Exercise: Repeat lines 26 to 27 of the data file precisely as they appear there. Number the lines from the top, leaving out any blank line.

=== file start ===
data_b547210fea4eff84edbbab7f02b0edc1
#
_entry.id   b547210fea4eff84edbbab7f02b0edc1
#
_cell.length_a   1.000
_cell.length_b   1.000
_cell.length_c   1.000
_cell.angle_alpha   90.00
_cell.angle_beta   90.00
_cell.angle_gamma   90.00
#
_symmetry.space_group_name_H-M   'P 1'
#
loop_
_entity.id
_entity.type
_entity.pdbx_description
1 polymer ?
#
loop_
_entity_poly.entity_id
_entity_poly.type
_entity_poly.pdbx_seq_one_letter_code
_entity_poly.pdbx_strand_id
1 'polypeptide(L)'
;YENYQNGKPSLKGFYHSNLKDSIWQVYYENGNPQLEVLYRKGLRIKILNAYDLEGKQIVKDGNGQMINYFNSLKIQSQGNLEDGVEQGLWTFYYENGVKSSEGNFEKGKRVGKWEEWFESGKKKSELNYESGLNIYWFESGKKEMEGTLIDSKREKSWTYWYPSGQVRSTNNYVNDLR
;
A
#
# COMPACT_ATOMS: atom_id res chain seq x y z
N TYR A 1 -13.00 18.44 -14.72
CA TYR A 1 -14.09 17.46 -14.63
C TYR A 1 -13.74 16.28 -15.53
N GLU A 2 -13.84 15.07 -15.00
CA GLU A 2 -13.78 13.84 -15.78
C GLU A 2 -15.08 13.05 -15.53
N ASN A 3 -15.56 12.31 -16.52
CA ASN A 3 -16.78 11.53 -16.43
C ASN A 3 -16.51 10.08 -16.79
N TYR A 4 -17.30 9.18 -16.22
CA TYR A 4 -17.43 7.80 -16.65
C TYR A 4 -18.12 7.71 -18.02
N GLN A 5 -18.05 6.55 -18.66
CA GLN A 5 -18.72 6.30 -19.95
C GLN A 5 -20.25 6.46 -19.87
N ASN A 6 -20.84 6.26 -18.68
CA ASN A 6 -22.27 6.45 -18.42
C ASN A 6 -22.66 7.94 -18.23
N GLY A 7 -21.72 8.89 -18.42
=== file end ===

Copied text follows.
;YENYQNGKPSLKGFYHSNLKDSIWQVYYENGNPQLEVLYRKGLRIKILNAYDLEGKQIVKDGNGQMINYFNSLKIQSQGNLEDGVEQGLWTFYYENGVKSSEGNFEKGKRVGKWEEWFESGKKKSELNYESGLNIYWFESGKKEMEGTLIDSKREKSWTYWYPSGQVRSTNNYVNDLR
;